Here's the recipe... just take a city calls Chevreuse, in the valley which has the same name. Add a lord, Guy I. You'll get a keep raised in 1075 on a plateau surround by deep ravines...
Between 1366 and 1393, Pierre de Chevreuse altered surrounding walls by adding two towers in south-west and north-west angles. These towers housed latrine and chimneys, in short... the ultimate comfort! Later, while anglo-burgundian troops seized the fortress, lords of Chevreuse built a drawbridge.
From 1440, the new owner, Nicolas de Chevreuse, began embellishments. Surrounding walls were flanked by square towers perfectly fit to live in, and dwellings were raised to the south. But the castle, which fell to cardinal of Lorraine in the 16th century, was abandoned.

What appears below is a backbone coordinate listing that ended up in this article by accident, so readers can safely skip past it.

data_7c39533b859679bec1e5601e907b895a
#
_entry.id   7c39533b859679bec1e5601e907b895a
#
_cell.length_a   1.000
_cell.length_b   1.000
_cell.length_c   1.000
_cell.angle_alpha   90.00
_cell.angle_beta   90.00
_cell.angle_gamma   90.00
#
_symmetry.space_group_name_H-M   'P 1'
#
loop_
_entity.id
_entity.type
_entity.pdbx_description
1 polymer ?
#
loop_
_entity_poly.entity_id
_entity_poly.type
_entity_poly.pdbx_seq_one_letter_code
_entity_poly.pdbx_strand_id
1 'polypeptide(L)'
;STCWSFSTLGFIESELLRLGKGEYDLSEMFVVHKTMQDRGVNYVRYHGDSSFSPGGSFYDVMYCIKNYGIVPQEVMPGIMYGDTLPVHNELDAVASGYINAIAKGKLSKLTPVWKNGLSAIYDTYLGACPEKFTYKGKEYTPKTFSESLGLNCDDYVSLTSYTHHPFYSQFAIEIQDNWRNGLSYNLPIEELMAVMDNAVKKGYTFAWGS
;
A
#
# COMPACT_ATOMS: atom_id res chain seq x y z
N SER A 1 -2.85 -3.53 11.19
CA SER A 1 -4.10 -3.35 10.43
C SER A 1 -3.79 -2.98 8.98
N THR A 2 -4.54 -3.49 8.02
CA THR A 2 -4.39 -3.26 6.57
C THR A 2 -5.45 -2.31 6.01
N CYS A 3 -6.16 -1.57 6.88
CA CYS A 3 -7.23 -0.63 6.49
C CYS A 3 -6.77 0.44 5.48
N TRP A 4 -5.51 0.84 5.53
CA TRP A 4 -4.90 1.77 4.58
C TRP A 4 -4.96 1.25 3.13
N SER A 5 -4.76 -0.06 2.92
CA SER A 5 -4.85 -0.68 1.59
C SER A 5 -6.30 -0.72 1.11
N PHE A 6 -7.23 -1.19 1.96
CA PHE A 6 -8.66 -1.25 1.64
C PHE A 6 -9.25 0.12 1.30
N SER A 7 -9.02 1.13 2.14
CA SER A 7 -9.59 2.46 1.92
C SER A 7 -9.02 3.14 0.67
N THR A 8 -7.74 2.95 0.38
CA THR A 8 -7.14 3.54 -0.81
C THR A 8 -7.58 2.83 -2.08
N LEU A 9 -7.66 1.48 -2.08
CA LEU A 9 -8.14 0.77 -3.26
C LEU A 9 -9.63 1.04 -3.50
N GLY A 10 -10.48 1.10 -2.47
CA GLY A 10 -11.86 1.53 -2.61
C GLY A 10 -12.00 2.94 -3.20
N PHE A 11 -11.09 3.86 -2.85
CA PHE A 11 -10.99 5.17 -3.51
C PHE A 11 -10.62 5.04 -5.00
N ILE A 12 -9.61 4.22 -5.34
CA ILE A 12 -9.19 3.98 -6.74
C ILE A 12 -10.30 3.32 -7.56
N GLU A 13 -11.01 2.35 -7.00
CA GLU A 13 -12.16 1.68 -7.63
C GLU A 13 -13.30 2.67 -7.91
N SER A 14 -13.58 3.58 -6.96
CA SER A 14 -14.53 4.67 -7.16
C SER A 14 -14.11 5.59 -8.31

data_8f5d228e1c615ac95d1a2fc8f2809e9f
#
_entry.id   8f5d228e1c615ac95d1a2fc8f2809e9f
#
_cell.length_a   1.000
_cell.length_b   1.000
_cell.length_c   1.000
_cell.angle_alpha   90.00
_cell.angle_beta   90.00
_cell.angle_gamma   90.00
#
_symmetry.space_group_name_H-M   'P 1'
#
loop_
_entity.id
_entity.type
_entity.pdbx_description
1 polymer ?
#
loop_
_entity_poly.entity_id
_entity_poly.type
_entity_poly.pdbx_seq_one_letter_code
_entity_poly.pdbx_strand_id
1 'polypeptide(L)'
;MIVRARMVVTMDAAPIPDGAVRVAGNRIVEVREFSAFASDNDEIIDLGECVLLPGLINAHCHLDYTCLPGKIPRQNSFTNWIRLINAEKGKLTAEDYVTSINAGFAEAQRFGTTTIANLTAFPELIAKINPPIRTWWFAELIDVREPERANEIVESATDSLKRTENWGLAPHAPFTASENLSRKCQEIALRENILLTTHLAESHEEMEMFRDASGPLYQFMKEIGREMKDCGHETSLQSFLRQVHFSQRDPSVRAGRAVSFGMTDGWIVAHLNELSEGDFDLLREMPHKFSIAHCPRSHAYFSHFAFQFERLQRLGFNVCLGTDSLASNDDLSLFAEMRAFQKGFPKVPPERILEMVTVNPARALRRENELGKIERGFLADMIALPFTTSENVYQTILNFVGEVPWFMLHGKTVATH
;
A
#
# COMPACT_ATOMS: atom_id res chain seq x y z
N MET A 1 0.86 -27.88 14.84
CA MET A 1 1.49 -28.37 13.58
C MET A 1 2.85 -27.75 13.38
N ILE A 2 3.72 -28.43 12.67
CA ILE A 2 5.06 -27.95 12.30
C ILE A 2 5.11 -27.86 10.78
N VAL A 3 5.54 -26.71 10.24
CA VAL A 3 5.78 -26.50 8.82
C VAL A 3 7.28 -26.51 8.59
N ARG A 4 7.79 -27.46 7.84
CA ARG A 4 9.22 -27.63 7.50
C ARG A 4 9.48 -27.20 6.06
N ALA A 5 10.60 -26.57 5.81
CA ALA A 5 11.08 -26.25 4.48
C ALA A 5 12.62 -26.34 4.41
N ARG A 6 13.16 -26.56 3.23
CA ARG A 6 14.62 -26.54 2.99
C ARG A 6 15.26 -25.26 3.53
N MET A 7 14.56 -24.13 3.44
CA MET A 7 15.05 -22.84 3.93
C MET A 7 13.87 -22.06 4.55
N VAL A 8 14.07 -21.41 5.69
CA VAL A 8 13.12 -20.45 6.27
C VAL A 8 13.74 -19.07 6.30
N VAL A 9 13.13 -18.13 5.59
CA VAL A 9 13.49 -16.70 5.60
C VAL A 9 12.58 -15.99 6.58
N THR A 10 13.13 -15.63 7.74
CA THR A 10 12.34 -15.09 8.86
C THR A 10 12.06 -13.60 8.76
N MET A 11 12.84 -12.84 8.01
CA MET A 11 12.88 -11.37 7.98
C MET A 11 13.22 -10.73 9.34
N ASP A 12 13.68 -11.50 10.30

In the 17th century, did you know young author Racine was put by his uncle in charge of keeping an eye on the restoration (began in 1661)?
The castle was transformed into a jail in 1686 and housed nuns in 1693. County Council of Yvelines restored it in 1981 and nowadays, it houses the seat of the Nature reserve of Chevreuse valley.